Though rural areas cover 96 percent of the US land area, they are home to less than one-fifth of the US population.[1,2] While policy objectives for urban stakeholders often focus on population growth, many rural areas prioritize land preservation over development in order to increase agricultural economic vitality and bolster visitor-ship to natural and scenic areas.[3] Even where policy objectives are similar to urban areas, challenges faced by rural areas often require different policy approaches. For example, an economic development strategy designed to increase the population of a rural area may inadvertently develop the community out of its rurality or agricultural land.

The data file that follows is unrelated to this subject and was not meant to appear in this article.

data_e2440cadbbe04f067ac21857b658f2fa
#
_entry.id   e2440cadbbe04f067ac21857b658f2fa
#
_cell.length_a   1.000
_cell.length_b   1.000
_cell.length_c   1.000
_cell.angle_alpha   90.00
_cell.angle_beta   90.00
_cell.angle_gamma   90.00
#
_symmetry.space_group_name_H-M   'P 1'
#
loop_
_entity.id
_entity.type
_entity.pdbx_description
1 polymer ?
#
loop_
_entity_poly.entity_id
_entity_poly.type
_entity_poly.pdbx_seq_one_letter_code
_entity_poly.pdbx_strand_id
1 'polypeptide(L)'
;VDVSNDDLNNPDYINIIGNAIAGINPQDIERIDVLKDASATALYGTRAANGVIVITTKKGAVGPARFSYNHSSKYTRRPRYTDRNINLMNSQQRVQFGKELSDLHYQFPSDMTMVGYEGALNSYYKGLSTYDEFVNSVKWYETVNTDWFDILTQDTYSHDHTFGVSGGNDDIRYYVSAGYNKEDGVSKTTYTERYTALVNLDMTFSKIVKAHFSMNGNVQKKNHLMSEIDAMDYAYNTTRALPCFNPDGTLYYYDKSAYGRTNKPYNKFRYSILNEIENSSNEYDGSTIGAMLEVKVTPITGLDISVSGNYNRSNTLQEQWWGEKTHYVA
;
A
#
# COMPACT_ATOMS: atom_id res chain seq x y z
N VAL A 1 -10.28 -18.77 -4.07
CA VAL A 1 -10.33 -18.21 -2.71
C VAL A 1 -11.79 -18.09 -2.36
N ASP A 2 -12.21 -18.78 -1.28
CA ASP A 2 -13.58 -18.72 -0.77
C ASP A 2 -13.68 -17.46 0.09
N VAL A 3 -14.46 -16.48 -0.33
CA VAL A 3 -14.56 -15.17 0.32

Rural indicator reports based on socioeconomic indicator sets have traditionally dovetailed with federal initiatives to boost rural economic development. We focused this study on regional reports that were not limited to a single jurisdiction (city or county). This regional approach often emphasized cooperation in defining and delivering mutually beneficial policy approaches. For example, several counties may work together to pass new energy regulations or attract investment. In general, indicator reports help to define not only needs, but to benchmark policy progress, and emphasize politically feasible objectives and input from community stakeholders. This approach has been aided by federal- and state-level efforts to collect and make publicly available new datasets pertaining to the economy, populations, agriculture and the environment.